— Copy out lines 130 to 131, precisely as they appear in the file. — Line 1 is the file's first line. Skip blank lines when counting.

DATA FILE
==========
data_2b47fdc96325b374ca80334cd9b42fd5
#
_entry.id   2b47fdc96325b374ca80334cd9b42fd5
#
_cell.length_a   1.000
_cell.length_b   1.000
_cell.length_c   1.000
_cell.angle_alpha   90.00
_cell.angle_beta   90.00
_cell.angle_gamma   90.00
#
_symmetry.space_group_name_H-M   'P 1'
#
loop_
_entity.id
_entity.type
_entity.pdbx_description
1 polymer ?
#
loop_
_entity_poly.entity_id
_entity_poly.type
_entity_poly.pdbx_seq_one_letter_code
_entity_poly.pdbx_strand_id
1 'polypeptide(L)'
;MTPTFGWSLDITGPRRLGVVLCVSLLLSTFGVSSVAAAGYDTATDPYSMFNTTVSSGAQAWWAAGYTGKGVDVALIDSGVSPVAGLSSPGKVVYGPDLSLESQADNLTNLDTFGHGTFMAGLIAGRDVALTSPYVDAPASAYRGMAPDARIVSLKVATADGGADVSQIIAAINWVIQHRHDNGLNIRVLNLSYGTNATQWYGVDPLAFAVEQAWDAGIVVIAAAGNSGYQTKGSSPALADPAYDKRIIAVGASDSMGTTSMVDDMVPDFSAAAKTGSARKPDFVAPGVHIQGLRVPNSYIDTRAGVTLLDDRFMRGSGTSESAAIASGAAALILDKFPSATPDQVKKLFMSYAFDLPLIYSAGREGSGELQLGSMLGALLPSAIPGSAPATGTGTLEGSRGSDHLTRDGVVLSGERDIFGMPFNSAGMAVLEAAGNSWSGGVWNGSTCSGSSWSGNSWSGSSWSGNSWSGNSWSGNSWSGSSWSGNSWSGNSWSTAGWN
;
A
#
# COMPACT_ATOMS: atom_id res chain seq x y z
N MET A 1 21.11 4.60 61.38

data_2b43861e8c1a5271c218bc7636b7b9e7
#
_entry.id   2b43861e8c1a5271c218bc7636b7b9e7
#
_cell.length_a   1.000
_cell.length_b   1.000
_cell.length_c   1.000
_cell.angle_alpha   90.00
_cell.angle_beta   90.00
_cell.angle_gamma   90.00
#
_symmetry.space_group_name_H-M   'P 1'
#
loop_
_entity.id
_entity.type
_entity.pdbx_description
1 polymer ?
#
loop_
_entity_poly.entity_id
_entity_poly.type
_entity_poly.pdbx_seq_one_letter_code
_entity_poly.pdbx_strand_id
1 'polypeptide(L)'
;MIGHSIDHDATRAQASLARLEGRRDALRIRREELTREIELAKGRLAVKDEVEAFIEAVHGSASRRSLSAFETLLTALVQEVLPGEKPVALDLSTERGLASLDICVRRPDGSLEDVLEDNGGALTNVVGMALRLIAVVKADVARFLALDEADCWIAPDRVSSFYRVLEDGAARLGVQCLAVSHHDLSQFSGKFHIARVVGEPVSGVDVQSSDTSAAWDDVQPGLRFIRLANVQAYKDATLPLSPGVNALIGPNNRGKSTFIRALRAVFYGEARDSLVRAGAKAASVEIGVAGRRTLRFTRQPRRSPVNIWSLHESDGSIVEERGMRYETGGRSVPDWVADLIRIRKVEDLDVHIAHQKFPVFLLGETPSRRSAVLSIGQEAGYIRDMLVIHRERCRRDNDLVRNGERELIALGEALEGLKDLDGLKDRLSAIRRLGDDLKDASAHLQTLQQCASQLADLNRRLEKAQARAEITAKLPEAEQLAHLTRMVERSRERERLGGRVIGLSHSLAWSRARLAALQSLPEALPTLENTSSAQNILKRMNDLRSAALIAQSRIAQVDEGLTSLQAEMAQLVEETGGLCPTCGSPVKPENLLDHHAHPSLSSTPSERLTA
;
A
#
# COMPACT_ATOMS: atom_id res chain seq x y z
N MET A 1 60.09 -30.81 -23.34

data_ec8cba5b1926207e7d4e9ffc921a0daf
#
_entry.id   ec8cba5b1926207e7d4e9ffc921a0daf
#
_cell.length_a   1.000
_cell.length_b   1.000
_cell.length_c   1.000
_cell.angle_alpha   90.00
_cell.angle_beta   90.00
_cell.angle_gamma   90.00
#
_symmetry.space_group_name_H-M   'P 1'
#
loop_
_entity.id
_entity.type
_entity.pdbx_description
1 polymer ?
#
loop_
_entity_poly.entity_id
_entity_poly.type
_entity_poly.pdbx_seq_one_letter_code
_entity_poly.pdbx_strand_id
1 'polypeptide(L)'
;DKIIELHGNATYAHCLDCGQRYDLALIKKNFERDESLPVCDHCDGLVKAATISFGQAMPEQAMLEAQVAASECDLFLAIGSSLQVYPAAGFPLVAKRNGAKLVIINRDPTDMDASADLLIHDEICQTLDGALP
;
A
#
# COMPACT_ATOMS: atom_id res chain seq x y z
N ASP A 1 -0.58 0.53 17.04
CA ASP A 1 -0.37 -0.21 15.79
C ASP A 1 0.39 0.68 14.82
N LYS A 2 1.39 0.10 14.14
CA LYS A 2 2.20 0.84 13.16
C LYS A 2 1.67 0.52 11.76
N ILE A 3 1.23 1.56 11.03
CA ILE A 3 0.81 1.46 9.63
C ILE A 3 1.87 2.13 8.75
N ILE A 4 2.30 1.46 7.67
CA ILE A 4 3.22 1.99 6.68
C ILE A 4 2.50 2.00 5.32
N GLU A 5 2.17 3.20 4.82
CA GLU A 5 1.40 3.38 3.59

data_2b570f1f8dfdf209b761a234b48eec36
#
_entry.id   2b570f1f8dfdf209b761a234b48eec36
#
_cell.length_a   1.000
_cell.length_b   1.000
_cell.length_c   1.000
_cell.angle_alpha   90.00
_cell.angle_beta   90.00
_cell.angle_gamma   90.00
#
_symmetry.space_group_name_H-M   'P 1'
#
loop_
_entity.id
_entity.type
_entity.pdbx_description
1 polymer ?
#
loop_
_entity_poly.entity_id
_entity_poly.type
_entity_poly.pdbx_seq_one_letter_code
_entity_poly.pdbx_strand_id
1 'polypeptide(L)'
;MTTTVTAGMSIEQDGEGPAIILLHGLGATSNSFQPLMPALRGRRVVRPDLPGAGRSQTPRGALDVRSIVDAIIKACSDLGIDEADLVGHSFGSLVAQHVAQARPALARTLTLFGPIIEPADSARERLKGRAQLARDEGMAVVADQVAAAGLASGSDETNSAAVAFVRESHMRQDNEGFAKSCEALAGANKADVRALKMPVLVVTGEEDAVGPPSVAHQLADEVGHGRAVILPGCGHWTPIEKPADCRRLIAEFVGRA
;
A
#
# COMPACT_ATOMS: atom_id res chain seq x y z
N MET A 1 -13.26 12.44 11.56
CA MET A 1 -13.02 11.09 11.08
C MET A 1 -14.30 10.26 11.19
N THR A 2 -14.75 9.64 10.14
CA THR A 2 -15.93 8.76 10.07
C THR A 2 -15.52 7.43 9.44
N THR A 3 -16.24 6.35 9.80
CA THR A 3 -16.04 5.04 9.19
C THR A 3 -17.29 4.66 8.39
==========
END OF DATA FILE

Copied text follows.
_entity_poly.pdbx_strand_id
1 'polypeptide(L)'